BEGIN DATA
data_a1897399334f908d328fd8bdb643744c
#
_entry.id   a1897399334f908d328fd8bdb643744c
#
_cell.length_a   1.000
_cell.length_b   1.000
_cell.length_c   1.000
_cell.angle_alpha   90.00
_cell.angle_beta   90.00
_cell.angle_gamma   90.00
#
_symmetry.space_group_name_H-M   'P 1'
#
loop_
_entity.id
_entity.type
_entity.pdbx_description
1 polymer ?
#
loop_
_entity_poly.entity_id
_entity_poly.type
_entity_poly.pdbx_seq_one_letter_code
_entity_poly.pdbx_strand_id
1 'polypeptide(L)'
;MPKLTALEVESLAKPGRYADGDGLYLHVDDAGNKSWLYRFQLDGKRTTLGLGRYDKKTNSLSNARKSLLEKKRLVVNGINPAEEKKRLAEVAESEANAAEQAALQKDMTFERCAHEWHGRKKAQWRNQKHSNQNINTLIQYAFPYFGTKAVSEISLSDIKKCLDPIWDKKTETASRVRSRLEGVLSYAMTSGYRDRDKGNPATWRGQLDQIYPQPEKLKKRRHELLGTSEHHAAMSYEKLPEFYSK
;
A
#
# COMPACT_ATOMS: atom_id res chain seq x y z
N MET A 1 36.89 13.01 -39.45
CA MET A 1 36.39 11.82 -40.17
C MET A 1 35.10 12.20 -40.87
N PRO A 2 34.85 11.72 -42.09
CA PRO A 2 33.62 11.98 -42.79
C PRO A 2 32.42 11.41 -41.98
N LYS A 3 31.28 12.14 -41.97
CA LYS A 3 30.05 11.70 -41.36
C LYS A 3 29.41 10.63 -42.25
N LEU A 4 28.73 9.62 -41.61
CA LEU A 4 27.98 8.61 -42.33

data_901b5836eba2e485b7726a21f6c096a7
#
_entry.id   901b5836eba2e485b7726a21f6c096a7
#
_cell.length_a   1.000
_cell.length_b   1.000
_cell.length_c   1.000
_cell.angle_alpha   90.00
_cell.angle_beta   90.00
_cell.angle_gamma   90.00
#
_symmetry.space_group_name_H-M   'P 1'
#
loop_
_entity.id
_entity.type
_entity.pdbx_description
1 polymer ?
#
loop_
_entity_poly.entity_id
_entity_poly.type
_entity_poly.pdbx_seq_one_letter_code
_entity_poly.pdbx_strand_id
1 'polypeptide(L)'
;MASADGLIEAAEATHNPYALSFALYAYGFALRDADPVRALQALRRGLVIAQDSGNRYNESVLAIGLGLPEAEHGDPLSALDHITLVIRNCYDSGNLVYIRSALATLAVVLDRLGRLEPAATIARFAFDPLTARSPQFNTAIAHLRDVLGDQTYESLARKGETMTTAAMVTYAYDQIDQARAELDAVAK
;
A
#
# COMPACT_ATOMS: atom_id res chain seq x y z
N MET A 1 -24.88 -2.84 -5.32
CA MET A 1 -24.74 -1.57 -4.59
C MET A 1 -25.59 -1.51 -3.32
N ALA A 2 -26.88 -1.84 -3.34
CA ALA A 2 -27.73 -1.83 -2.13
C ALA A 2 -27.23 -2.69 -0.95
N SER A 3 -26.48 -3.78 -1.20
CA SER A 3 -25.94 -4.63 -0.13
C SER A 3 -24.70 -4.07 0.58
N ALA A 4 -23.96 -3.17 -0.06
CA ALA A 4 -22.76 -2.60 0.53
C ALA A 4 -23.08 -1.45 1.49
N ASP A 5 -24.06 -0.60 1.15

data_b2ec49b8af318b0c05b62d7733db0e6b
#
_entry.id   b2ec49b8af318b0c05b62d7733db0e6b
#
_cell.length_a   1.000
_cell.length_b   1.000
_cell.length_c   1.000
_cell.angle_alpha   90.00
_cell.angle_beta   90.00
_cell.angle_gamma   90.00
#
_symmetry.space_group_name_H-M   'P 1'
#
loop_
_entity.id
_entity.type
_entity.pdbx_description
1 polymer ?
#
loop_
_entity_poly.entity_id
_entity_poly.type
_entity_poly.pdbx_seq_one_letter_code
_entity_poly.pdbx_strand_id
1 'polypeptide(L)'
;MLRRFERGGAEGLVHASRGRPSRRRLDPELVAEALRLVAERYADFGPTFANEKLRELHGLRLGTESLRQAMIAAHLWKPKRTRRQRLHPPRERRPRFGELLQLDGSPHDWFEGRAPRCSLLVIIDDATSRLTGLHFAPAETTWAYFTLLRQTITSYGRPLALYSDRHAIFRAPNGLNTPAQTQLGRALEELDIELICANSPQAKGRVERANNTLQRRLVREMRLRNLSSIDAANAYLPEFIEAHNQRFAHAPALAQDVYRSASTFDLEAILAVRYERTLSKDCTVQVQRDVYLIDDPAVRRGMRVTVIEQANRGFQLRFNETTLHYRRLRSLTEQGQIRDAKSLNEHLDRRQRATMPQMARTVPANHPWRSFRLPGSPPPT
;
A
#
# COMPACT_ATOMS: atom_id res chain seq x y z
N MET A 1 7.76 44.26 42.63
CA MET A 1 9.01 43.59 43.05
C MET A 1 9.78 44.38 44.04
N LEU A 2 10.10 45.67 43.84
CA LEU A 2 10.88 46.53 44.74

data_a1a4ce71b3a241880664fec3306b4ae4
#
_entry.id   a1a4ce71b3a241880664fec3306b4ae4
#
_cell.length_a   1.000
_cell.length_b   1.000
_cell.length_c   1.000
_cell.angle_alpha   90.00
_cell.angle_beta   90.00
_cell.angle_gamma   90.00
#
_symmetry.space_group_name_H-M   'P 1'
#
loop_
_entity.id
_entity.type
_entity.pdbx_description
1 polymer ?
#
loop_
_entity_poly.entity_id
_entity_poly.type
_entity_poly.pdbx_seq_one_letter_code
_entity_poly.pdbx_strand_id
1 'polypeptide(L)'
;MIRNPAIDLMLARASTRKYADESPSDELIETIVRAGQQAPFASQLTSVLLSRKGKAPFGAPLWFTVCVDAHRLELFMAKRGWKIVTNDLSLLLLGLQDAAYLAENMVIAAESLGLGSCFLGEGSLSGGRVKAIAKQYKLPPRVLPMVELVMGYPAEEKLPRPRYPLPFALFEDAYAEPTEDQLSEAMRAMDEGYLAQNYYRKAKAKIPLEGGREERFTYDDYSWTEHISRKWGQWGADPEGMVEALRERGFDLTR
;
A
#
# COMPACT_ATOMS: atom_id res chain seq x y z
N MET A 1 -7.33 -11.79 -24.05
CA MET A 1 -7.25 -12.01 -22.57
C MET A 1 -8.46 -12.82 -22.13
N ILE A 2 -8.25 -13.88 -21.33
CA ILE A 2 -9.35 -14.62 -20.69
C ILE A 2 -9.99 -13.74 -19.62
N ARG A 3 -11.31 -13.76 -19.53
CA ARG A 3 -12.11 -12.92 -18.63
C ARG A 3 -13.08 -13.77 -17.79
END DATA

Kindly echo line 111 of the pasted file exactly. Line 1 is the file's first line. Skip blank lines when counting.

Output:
;